In a hangover from the tie-break, Soderling immediately dropped his serve in the next game – a crucial moment as the No23 seed actually looked the more dangerous player as the third set wore on. On the few occasions that he drew Federer into a long rally, Soderling would invariably pull out a winner, but the Swiss refused to be distracted from his game plan, throwing Soderling off his rhythm with kicking second serves when his first service began to falter and sending passing shots down the line whenever the Swede came to the net.

The Swede earned his first break point of the match at 1-3 and then again had a chance to break back at 4-5, 30-40 when Federer was serving for the match. Had he taken either of those two points, the outcome of the match may have been very different.

Fitting denouement

As it was, the end was what most neutrals had been hoping for, and suitably moving. Soderling mishit on break point, Federer coolly dispatched a volley to take himself to championship point, and then a big serve proved to be enough as Soderling netted the return. Federer fell to his knees, the crowd rose to their feet and the thunder rumbled overhead…
http://www.rolandgarros.com/en_FR/news/photos/2009-06-07/200906071244388632512.html

Things to know about transport

Monday, June 8th, 2009

Paris

Paris


Here’s latest information about Paris transit passes. Tickets and passes are available in métro and bus stations, as well as RER and train stations, and kiosks at Orly and Charles de Gaulle Airport. You’ll also find a link at the end for a listing of other places in Paris to buy transit tickets and passes.
Please note that many of the métro stations have changed and the people in the ticket booth no longer sell tickets. The major stations, however, are still manned by cashiers. Most of the transactions are now done by bilingual machines which don’t take American credit cards, although the machines they do take cash and coins in euros. I recommend bringing exact change in coins when you go.
Paris passes are generally good for zones 1, 2, and sometimes 3, which are sufficient for most visitors. Tickets to the airports or to Versailles are best purchased separately.
In my opinion, if your arrival dates jibe with the ones for the Navigo Découverte, that’s the best pass as it allows unlimited travel so you don’t have to fumble and worry with tickets and transfers.

It’s only valid Monday-Sunday and you’ll need to purchase a one-time card (€5), but most visitors who come for the week will likely use more than the ten tickets in the carnet, and you can simply recharge the Navigo Découverte card on subsequent visits. You can also use it on the new Voguéo Seine transit if you want to take a ride on the river.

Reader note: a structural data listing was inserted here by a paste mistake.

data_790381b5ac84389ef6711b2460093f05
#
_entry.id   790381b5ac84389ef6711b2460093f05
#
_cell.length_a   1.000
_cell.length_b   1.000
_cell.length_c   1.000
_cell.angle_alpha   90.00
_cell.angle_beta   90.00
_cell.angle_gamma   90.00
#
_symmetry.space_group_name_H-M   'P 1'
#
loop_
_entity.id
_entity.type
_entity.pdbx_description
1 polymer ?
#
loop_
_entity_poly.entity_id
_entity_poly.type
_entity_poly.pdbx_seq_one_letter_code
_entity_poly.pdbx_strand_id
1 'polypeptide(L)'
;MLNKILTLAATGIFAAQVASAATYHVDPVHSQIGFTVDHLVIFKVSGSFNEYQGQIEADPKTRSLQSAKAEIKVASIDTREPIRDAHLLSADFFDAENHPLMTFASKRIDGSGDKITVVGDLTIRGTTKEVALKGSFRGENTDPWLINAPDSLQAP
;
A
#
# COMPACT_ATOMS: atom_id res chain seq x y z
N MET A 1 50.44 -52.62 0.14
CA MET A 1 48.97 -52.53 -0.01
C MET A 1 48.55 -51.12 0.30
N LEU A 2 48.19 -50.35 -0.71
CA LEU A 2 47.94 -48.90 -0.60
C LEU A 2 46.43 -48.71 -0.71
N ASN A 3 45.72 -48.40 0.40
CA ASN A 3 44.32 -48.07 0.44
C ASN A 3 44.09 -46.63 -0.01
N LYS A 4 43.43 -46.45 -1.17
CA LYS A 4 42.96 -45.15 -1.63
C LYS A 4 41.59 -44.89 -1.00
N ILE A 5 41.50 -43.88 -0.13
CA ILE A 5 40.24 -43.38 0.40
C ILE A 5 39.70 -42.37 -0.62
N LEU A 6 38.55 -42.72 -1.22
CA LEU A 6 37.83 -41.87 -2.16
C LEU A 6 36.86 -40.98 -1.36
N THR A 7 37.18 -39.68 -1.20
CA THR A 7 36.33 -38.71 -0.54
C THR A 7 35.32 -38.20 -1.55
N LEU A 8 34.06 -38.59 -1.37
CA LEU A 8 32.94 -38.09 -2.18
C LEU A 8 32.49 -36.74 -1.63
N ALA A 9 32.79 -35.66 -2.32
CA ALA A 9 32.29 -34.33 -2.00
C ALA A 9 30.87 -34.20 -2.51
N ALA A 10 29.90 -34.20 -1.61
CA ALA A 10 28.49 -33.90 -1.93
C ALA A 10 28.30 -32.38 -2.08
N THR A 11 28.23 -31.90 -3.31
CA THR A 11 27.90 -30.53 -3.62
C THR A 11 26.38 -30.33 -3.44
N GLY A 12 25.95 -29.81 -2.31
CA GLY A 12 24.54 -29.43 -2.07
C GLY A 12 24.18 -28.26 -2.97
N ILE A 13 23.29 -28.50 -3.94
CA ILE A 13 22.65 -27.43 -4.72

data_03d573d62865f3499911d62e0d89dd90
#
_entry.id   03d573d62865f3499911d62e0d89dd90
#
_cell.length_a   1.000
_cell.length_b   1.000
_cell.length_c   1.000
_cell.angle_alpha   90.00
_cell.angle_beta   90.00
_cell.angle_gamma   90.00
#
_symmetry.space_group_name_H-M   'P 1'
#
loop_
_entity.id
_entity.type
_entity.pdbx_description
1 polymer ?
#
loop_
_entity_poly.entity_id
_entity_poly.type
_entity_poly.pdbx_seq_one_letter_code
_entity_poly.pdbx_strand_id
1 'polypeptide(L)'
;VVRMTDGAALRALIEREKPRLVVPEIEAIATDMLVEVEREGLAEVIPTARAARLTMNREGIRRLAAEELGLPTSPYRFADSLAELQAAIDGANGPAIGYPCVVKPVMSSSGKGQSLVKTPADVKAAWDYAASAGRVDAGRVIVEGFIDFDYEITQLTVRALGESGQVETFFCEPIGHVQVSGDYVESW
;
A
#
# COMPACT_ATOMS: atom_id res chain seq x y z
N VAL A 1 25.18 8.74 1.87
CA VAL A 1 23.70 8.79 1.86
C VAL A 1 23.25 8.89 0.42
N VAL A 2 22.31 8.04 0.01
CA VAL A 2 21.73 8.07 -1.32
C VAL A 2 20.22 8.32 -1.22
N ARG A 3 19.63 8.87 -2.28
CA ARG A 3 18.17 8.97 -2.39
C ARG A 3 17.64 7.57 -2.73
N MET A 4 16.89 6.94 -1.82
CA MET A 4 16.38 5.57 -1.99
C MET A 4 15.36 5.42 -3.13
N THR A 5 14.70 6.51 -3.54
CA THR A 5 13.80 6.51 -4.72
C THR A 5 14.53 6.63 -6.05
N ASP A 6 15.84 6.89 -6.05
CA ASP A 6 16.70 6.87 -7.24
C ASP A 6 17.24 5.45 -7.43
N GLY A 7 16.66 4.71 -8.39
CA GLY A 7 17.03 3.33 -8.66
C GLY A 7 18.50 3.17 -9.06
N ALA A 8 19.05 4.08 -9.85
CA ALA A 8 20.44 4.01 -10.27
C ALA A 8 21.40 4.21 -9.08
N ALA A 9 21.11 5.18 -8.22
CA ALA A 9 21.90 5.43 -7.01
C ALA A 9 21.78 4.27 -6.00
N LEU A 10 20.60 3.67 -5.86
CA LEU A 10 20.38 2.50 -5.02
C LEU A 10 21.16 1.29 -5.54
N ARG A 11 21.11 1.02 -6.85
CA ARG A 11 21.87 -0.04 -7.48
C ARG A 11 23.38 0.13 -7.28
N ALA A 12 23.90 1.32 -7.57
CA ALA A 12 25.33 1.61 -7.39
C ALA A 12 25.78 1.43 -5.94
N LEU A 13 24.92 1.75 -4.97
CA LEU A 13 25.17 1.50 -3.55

Individual Métro and Bus Tickets
Single tickets (€1.40), available in métro and train stations, as well as from bus drivers and other agencies. Note that tickets purchased from drivers cannot be used for transfers.

Carnet
Ten tickets (€11.40) are available as a carnet, which can be purchased in métro and train stations and in Tabacs showing a RATP sticker or sign. Called T+ Tickets, they’re good for ten rides anywhere on the métro, bus, or RER within Paris, and transfers. But you can’t transfer from bus to métro, or vice-versa. Tickets are good indefinitely and can be split amongst others, and used on subsequent trips.

Navigo Découverte
This one-week pass is available to anyone and is only valid from Monday mornings through Sunday evenings. These replace the Carte Orange. You must first buy a card and pay a one-time fee (€5) and have a stamp-sized photo (approximately 25mm x 30mm), which does not need to be passport quality. There are photo machines in some métro stations but I recommend bringing one from home, if you can.
These passes can be purchased in any métro or train station, as well as certain agencies within Paris and at the airports. Then you can pay by the week (€16.80) or by the month (€55.10) by reloading the card, as desired.

Carte Mobilis
You can buy a one-day pass, called a Carte Mobilis at any métro station or other agencies. Price is €5.80 per day. No ID is required.

Vélib’
The Vélib’ program is a shared-bike program which allows use of public bicycles in 30-minute increments. Visitors can purchase a day pass (€1) or a week pass (€5) at the automatic kiosks at the bike stations.
Note that you can only purchase tickets if you have a credit card embedded with a microchip, which most American credit cards don’t have. Foreigners can rent a bike for a half- or full-day from Roue Libre with offices in the Bastille (37, blvd Bourdon) and Les Halles (1, passage Mondétour.)

Paris Visite
A Paris Visite pass can be valid for one (€8.80), two (€14.40), three (€19.60), and five (€28.30) days. You don’t need a photo and they can be valid for any consecutive days that you wish.
With this pass, you can get some discounts and reduced admissions for museums, sights, and spectacles, such as the Lido, as well as others.
In my opinion, these are rather expensive and you’ll do better buying a carnet of tickets or a Navigo Découverte, unless you’ll be using the transit a lot during those few days and/or you plan to visit several of those places to take advantage of the discount. For convenience, you can purchase a Paris Visite online, in advance (from places such as RailEurope and Discover France), for an additional fee. If going that route, it pays to shop around as prices vary.
(Please note that I’m not affiliated with either of those links or sites. They’re purely for informational purposes only.)

Paris Museum Pass